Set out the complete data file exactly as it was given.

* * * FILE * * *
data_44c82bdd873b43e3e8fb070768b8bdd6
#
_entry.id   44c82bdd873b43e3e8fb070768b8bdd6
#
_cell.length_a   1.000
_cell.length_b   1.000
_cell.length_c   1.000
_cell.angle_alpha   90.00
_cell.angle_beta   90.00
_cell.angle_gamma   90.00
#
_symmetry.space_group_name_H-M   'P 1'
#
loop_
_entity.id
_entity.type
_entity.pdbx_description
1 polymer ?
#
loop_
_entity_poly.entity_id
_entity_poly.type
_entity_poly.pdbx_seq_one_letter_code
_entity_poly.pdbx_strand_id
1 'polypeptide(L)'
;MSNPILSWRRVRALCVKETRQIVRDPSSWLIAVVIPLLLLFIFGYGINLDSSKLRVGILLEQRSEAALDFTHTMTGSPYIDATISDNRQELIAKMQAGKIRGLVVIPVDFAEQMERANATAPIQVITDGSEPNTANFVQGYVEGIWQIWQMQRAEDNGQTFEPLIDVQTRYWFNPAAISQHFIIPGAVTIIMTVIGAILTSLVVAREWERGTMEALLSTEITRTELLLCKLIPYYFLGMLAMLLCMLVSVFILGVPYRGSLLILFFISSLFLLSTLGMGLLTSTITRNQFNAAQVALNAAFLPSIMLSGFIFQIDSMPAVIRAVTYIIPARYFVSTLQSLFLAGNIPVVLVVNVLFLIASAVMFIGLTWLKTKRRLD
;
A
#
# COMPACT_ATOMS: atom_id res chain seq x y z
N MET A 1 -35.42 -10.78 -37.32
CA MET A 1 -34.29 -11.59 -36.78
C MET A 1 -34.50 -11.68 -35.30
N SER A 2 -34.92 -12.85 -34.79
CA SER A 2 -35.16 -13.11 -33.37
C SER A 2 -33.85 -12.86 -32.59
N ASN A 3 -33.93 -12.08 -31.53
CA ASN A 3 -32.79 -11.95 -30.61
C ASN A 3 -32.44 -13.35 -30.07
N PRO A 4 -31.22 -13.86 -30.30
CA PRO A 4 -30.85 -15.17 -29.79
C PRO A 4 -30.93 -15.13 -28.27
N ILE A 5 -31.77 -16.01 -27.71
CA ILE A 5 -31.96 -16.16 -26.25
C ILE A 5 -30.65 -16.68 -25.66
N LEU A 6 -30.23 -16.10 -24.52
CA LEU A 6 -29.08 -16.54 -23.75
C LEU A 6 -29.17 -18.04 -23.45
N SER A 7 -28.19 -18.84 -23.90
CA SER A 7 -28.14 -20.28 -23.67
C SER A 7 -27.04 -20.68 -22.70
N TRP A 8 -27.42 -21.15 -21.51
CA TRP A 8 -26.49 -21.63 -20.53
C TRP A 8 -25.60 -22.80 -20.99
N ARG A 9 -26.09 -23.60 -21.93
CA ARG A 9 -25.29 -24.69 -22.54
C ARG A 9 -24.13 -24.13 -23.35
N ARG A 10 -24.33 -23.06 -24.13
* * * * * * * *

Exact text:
data_44c82bdd873b43e3e8fb070768b8bdd6
#
_entry.id   44c82bdd873b43e3e8fb070768b8bdd6
#
_cell.length_a   1.000
_cell.length_b   1.000
_cell.length_c   1.000
_cell.angle_alpha   90.00
_cell.angle_beta   90.00
_cell.angle_gamma   90.00
#
_symmetry.space_group_name_H-M   'P 1'
#
loop_
_entity.id
_entity.type
_entity.pdbx_description
1 polymer ?
#
loop_
_entity_poly.entity_id
_entity_poly.type
_entity_poly.pdbx_seq_one_letter_code
_entity_poly.pdbx_strand_id
1 'polypeptide(L)'
;MSNPILSWRRVRALCVKETRQIVRDPSSWLIAVVIPLLLLFIFGYGINLDSSKLRVGILLEQRSEAALDFTHTMTGSPYIDATISDNRQELIAKMQAGKIRGLVVIPVDFAEQMERANATAPIQVITDGSEPNTANFVQGYVEGIWQIWQMQRAEDNGQTFEPLIDVQTRYWFNPAAISQHFIIPGAVTIIMTVIGAILTSLVVAREWERGTMEALLSTEITRTELLLCKLIPYYFLGMLAMLLCMLVSVFILGVPYRGSLLILFFISSLFLLSTLGMGLLTSTITRNQFNAAQVALNAAFLPSIMLSGFIFQIDSMPAVIRAVTYIIPARYFVSTLQSLFLAGNIPVVLVVNVLFLIASAVMFIGLTWLKTKRRLD
;
A
#
# COMPACT_ATOMS: atom_id res chain seq x y z
N MET A 1 -35.42 -10.78 -37.32
CA MET A 1 -34.29 -11.59 -36.78
C MET A 1 -34.50 -11.68 -35.30
N SER A 2 -34.92 -12.85 -34.79
CA SER A 2 -35.16 -13.11 -33.37
C SER A 2 -33.85 -12.86 -32.59
N ASN A 3 -33.93 -12.08 -31.53
CA ASN A 3 -32.79 -11.95 -30.61
C ASN A 3 -32.44 -13.35 -30.07
N PRO A 4 -31.22 -13.86 -30.30
CA PRO A 4 -30.85 -15.17 -29.79
C PRO A 4 -30.93 -15.13 -28.27
N ILE A 5 -31.77 -16.01 -27.71
CA ILE A 5 -31.96 -16.16 -26.25
C ILE A 5 -30.65 -16.68 -25.66
N LEU A 6 -30.23 -16.10 -24.52
CA LEU A 6 -29.08 -16.54 -23.75
C LEU A 6 -29.17 -18.04 -23.45
N SER A 7 -28.19 -18.84 -23.90
CA SER A 7 -28.14 -20.28 -23.67
C SER A 7 -27.04 -20.68 -22.70
N TRP A 8 -27.42 -21.15 -21.51
CA TRP A 8 -26.49 -21.63 -20.53
C TRP A 8 -25.60 -22.80 -20.99
N ARG A 9 -26.09 -23.60 -21.93
CA ARG A 9 -25.29 -24.69 -22.54
C ARG A 9 -24.13 -24.13 -23.35
N ARG A 10 -24.33 -23.06 -24.13